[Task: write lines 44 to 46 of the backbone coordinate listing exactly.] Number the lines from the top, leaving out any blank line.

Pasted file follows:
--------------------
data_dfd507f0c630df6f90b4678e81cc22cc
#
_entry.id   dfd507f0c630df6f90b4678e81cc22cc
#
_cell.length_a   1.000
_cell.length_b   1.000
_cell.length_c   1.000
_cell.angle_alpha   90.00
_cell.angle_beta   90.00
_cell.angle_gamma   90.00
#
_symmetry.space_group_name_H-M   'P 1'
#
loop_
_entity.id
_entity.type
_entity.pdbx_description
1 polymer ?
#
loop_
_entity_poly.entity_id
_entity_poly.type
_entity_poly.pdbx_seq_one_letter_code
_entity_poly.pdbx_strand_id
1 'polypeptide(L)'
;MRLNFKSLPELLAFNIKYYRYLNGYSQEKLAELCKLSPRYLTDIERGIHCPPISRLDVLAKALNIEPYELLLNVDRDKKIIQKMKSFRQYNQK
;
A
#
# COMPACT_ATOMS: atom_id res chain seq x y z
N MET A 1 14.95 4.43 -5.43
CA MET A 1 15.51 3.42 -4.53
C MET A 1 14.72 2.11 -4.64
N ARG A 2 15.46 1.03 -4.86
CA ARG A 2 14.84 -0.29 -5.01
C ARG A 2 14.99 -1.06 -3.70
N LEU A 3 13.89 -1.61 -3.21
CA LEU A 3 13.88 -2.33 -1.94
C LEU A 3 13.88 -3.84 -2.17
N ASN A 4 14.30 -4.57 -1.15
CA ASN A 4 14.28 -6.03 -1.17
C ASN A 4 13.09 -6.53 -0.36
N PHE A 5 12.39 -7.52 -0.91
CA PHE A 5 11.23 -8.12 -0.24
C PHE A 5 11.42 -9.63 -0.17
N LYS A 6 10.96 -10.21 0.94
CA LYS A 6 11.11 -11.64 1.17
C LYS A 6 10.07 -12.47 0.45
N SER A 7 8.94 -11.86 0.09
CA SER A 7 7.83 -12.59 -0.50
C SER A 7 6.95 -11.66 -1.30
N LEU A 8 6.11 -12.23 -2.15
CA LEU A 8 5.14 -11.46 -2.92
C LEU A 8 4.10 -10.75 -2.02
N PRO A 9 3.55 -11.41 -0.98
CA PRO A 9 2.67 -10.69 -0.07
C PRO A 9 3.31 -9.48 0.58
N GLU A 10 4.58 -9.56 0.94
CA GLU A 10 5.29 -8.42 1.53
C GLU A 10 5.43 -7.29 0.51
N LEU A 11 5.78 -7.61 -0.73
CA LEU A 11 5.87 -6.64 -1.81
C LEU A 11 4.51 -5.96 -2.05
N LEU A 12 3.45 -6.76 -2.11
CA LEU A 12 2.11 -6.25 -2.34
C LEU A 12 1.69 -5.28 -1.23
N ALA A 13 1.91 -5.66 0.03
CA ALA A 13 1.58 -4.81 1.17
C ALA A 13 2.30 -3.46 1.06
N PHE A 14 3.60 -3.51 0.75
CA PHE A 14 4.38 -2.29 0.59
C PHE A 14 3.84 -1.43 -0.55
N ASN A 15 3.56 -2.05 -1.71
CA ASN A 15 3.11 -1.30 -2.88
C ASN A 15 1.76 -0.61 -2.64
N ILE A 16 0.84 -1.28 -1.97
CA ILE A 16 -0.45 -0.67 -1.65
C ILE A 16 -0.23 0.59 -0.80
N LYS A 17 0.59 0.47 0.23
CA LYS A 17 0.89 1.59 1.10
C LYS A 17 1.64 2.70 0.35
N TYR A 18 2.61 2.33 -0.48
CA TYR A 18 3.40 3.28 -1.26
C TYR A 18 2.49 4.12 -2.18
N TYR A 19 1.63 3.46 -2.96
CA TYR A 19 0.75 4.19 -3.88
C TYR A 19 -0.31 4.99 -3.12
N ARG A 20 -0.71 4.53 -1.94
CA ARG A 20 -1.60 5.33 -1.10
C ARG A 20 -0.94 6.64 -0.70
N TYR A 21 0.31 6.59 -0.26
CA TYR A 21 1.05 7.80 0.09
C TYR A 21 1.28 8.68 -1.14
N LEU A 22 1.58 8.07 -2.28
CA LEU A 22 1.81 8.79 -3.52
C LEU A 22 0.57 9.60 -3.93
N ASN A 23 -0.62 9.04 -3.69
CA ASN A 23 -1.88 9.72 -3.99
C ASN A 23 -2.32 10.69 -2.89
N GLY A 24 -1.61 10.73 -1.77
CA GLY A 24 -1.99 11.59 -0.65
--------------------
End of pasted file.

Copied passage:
CA PHE A 5 11.23 -8.12 -0.24
C PHE A 5 11.42 -9.63 -0.17
N LYS A 6 10.96 -10.21 0.94